Military Time (24hr)

This is a brief explanation of the “24 Hour Clock” also known as “Military Time”. It is the most widely used format of time keeping in the world today, and I would highly advise anyone who doesn’t already know how to use it, to learn it, use it and make it a part of your life. Set your vehicle clock, alarm clocks, cell phone clock, computer clock or any other digital device you have to the 24 hour time setting to become familiar with it. If you are into astronomy and follow current events in astronomy you will time and time again find them in the user friendly 24 Hour/Military Time format. It truly is a simple concept and is not hard to learn at all as it’s simply 24 hours in a day and the hours run 00:00 through 23:59:59.

All of the posts I update the BLOG with are and will be in military time. It’s a simple way of detailing time and leaves no mistake as to whether I mean AM or PM in a given circumstance. Keep in mind this is just the time keeping format, I use Military time coupled with Coordinated Universal Time (UTC) to deliver standard baseline times that anyone around the world can easily understand (I will explain UTC in a separate page). Below I show the 24 Hour/Military time scale with a couple of examples as to how the times are spoken as well as a short point to be made on the 0000 vs. 2400 time designation for midnight.

24 hr. = 12 hr. (Note that the change doesn’t significantly change until 1pm)
01:00 = 1 am
02:00 = 2 am
03:00 = 3 am
04:00 = 4 am
05:00 = 5 am
06:00 = 6 am and is spoken as: “Zero Six Hundred Hours” not “OH Six Hundred Hours” OH’s aren’t numbers, Zero’s are.
07:00 = 7 am
08:00 = 8 am
09:00 = 9 am
10:00 = 10am
11:00 = 11am
12:00 = 12 NOON
13:00 = 1 pm
14:00 = 2 pm
15:00 = 3 pm
16:00 = 4 pm
17:00 = 5 pm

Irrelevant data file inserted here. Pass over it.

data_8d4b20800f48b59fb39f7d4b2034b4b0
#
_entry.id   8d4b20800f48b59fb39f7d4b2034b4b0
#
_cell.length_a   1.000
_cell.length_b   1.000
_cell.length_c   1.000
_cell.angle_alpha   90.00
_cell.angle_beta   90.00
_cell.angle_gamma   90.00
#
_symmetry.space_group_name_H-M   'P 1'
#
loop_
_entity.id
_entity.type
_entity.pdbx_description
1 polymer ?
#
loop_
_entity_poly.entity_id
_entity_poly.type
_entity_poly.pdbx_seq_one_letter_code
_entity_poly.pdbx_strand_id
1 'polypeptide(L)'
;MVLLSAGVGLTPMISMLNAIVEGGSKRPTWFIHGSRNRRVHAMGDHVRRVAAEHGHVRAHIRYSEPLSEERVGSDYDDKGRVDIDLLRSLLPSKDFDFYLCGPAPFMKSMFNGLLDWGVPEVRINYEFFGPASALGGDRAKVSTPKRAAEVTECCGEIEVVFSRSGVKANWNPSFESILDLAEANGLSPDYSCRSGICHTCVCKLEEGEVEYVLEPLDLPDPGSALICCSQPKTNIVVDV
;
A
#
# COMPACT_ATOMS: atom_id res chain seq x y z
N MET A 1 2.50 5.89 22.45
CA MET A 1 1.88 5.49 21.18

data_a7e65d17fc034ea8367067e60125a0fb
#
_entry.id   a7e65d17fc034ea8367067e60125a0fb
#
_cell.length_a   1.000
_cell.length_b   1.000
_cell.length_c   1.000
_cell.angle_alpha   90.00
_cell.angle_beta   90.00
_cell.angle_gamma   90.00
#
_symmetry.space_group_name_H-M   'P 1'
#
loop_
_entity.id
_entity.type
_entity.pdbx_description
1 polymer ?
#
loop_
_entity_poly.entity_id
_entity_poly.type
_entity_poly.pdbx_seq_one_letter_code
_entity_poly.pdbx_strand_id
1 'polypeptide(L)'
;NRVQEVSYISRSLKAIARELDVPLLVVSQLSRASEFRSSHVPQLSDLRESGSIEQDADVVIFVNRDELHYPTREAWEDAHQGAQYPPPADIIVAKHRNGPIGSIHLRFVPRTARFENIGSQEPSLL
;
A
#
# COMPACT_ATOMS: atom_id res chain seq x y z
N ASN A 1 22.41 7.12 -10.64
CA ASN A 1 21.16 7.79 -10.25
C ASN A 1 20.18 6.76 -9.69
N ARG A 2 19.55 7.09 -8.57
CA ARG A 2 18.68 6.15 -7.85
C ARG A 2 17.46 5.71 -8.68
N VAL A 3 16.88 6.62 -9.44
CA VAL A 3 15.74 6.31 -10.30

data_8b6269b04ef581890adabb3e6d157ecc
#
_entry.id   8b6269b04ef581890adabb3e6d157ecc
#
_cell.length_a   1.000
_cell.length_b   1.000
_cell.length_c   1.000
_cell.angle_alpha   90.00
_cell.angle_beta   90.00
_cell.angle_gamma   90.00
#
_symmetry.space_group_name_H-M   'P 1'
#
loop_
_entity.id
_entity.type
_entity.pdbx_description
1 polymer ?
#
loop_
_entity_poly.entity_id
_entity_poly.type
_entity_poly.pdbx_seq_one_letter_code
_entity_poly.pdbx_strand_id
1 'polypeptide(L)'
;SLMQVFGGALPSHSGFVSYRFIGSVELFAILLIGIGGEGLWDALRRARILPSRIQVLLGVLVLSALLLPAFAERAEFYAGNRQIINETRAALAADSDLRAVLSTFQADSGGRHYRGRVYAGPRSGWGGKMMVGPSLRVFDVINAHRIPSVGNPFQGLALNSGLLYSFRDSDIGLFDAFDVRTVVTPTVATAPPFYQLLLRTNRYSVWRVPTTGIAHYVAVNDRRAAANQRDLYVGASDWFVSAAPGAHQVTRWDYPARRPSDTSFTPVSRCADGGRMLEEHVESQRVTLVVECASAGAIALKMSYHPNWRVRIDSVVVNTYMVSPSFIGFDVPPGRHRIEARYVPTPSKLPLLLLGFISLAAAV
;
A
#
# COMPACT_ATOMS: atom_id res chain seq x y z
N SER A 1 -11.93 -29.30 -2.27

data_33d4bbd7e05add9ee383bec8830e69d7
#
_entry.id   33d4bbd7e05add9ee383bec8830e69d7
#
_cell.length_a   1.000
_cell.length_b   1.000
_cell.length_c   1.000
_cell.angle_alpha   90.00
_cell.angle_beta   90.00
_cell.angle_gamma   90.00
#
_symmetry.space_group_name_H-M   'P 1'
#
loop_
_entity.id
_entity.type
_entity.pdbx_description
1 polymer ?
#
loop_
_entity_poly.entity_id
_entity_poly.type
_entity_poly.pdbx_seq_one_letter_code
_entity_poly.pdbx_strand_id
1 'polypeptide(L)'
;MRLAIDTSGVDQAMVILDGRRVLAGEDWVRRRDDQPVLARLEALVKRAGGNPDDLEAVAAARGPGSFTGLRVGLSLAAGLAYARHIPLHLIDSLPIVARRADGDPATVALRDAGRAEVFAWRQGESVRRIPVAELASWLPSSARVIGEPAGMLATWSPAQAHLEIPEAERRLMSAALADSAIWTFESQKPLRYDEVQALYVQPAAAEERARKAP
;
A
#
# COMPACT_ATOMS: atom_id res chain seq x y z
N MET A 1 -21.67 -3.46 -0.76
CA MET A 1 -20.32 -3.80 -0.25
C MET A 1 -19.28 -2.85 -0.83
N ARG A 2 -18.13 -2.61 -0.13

18:00 = 6 pm and is spoken as: “Eighteen Hundred Hours”
19:00 = 7 pm
20:00 = 8 pm
21:00 = 9 pm
22:00 = 10pm
23:00 = 11pm
00:00 or 2400 = 12 MIDNIGHT (explanation below)

It is acceptable to use 24:00 vs. 00:00 as midnight when it is used to document or record an end of the day, though the standard is always 00:00.


The rest of the midnight hour is expressed in a “00” designation not a “24” designation:
For example:

12:15 am = 00:15 not “24:15”
12:45 am = 00:45 not “24:45”

Some documents and or procedures use 00:00 as midnight when starting a day and 24:00 as midnight when ending a day, no idea why that would be necessary as 00:00 and 24:00 both clearly mean midnight and as the rest of the hour is in “00” format anyway. Personally I never use 24:00 as it is unnecessary and influences one to (incorrectly) use the “24” designation for the rest of that hour.

Another note of interest: The 24hr clock is always in the HH:MM:SS:ss (sub-seconds) format and you do not have to use the “colons” between the hours and minutes unless you are also counting seconds and sub-seconds then it is helpful to place colons between designations.
For Example:

10:30pm can be designated as 2230 unless you are counting seconds then you would designate it 22:30:15 (or whatever the seconds happen to be that you are counting).

Some organizations never use colons and that’s acceptable because the first two digits are always hour, the second two are always minute and the third set is always seconds ex: 223015.

You may alternatively choose to always keep the colon between designations even when only annotating hours and minutes; that is fine as well ex: 22:30. Many find this method best because it always keeps things uniform and in a familiar pattern that’s easily discernible.

I hope you understand and find this page useful and as always please ask if you ever come across a question you need to have clarified.


US NAVY Astronomical Info Center:

4 Responses to Military Time (24hr)

  1. Richard says:

    Military time is used by many businesses and government entities. Knowing the 24 hour clock is important. Thank you for posting information on it.

  2. Richard says:

    Thank you so much for letting us know. You are correct. Our webmaster was suppose to correct that issue. It should be fixed now. Once again. Thank you very much.

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